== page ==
Plenty of IM Security Holes Left to Plug

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Instant Messaging can speed critical communications across the corporate network, savingtime and giving an edge to team projects. The trouble is that IM also can speed viruses intothe network, and shoot corporate secrets out to competitors without leaving any trail behindit.

IM technology, at this point in its maturity level, isn't the most secure of communicationtools. And what's making it a real nightmare for IT and security managers is that a lot ofemployees are running wild and uncensored, downloading their favorite IM software andrunning under IT's radar. Without IT to keep an eye it, there's no way to put the brakes onwhat could be a huge security problem.

''IM is becoming as common as email, but firms cannot permit their staff to just sign up forAOL or Yahoo! Messenger and be done with it,'' says Damon Kovelsky, an analyst withFinancial Insights, a research firm based in Framingham, Mass.

Not so long ago, Instant Messaging was the province of the teen and college population. Inthe last couple of years, however, it has made the transition from cool tool to businesstool. According to IDC, a major analyst firm based in Framingham, Mass., more than 20million businesspeople worldwide are using IM. That figure is expected to soar to 300million by the end of 2005.

The problem is, however, that the adoption has been driven by the end user and not topmanagement.

A study by Osterman Research, based in Black Diamond, Wash., reveals that while IM currentlyhas a presence in 91 percent of enterprises, only about 26 percent are utilizing anenterprise-grade IM system That means 65 percent rely on consumer products.

''Consumer-grade IM clients and the use of public IM networks can create significantsecurity problems for an enterprise by using unauthorized ports in the corporate firewall,''says analyst Michael Osterman. ''This allows an entry point for viruses or rogue protocolsto bypassing corporate authentication systems and so forth.''

Some companies try to fit consumer systems into the corporate security picture by adding ona series of third-party products.

According to Tod Turner, CEO of LINQware, an IM provider and maker of the Collabrixenterprise IM system, that strategy is inherently flawed.

Most IM systems on the market today are peer-to-peer (P2P), meaning that once conversationsstart, they are directly between the users' client machines, and do not pass throughservers. This architecture eliminates administrator's ability to capture the history of theconversation.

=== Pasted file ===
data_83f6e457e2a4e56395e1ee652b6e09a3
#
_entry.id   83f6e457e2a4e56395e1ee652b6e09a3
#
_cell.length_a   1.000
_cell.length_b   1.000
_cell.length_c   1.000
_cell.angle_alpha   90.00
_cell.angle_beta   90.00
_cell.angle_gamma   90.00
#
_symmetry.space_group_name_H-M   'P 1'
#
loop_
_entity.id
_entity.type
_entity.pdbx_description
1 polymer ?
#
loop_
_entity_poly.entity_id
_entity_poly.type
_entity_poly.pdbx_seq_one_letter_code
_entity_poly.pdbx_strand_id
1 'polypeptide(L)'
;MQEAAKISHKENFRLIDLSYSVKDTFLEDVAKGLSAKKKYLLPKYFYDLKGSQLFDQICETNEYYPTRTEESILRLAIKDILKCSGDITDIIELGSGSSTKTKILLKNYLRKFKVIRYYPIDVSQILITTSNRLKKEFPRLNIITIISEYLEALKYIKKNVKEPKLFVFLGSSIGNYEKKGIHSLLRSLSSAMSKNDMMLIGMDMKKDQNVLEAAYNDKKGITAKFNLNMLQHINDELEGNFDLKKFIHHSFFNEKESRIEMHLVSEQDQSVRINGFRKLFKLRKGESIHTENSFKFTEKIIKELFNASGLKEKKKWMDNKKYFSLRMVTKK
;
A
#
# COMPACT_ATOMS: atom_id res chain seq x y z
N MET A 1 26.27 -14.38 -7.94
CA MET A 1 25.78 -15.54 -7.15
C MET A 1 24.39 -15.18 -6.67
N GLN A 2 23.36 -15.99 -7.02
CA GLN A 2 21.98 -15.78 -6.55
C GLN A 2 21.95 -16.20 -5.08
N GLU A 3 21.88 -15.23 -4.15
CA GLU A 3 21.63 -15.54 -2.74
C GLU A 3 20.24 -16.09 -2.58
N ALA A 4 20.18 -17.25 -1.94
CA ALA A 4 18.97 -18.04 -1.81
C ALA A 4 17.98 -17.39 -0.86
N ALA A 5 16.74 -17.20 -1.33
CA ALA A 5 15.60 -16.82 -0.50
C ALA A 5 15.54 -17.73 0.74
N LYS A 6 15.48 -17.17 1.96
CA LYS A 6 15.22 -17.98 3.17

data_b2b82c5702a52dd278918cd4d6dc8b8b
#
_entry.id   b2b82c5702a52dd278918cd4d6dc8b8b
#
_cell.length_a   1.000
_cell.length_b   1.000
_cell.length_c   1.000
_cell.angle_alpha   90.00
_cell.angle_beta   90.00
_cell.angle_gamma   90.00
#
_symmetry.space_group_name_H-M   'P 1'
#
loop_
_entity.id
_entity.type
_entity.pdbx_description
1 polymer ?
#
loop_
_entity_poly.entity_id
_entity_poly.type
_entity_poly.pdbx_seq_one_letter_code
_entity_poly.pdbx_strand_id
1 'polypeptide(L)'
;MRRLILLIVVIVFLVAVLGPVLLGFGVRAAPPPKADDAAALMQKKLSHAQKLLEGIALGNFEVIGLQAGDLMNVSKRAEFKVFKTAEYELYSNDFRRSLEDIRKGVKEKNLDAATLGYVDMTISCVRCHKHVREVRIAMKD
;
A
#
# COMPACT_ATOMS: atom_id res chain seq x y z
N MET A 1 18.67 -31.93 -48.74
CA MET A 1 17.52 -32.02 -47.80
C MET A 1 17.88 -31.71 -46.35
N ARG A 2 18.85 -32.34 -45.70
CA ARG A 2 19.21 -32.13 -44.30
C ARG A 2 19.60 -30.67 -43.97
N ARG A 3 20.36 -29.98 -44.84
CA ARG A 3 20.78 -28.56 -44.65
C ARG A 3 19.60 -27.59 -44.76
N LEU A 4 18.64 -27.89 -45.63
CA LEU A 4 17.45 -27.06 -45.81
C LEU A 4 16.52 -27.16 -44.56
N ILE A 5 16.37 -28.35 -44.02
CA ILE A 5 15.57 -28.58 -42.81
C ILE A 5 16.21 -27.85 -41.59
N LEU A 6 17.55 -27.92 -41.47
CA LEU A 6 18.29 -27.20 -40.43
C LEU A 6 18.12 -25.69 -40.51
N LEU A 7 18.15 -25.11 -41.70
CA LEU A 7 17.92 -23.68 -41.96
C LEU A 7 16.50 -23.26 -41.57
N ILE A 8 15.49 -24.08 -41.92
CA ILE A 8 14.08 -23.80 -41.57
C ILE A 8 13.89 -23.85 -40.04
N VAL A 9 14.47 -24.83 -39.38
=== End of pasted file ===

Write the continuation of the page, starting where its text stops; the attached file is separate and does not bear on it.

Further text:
''Applications like P2P and IM allow employees to communicate and share files covertly withoutside parties,'' notes Mark Glowacki, HIPAA Compliance Manager of the HIPAA Academy.''Because these applications can run without being detected by conventional securityappliances, like firewalls, security violations are only discovered after the fact.''

All of this means that instant messaging carries a high potential for liability,particularly in heavily regulated industries, such as financial services and health care.

HIPAA, the Health Insurance Portability and Accountability Act, for example, sternly callsinto the question the use of IM in the healthcare industry. Undocumented communicationsregarding a patient, for instance, could occur without management's knowledge leading to abreach of HIPAA's access requirements. Such violations could invoke heavy fines.

Public IM systems do not offer any mechanism for capturing conversation transcripts.Third-party tools exist which can capture the conversation at its conclusion. However,conversations that are dropped midstream are lost, unless the IM system is server based.

''With few exceptions, consumer-grade IM clients do not provide a means of recording contentof IM conversations,'' says Osterman. ''This is a particularly significant shortcoming forfirms that are required by statute or convention to retain a copy of communications withcustomers, business partners and others.''

Another issue is that most systems on the market today are open, meaning that if you know aperson's IM address, you can message them directly. Anyone with an IM address, therefore,has the potential to share sensitive data and bypass any corporate audit capabilities.

The best approach to dealing with this issue is to deploy a closed system that can still beexposed to key outside customers and vendors.

And IT managers need to be aware that in generic IM products, transmissions between usersutilize clear text that can be captured and analyzed by outsiders. Fortunately, there arefixes via third-party software that improve the security of messages sent over publicpipelines.

''In a corporation of any size, it is essential to harness security standards, such asencoded XML and encrypted messages using SSL,'' says LINQware's Turner. ''Otherwise, youhave no idea who might be reading your messages.''

And in an age when viruses and worms are causing billions of dollars in damage on a regularbasis, that is always a key security concern. And as IM usage becomes more and moreprevalent, virus writers will increasingly turn their attention to this new medium.

Virtually all IM systems allow for file transfers that bypass virus checking software. Thisexposes networks to serious threats, such as the Blaster worm which took down more than 1million computers in its first 24 hours in the wild.

''No add-on will plug this gaping hole,'' says Turner. ''It requires an enterprise-classsystem with administrative privileges, which allows you to turn off file transfers betweenusers.''

IM is here, whether IT managers are ready for it or not. The best approach, therefore, is totake control of its usage by establishing corporate policies and adopting an IM system thatis designed for the corporate world.

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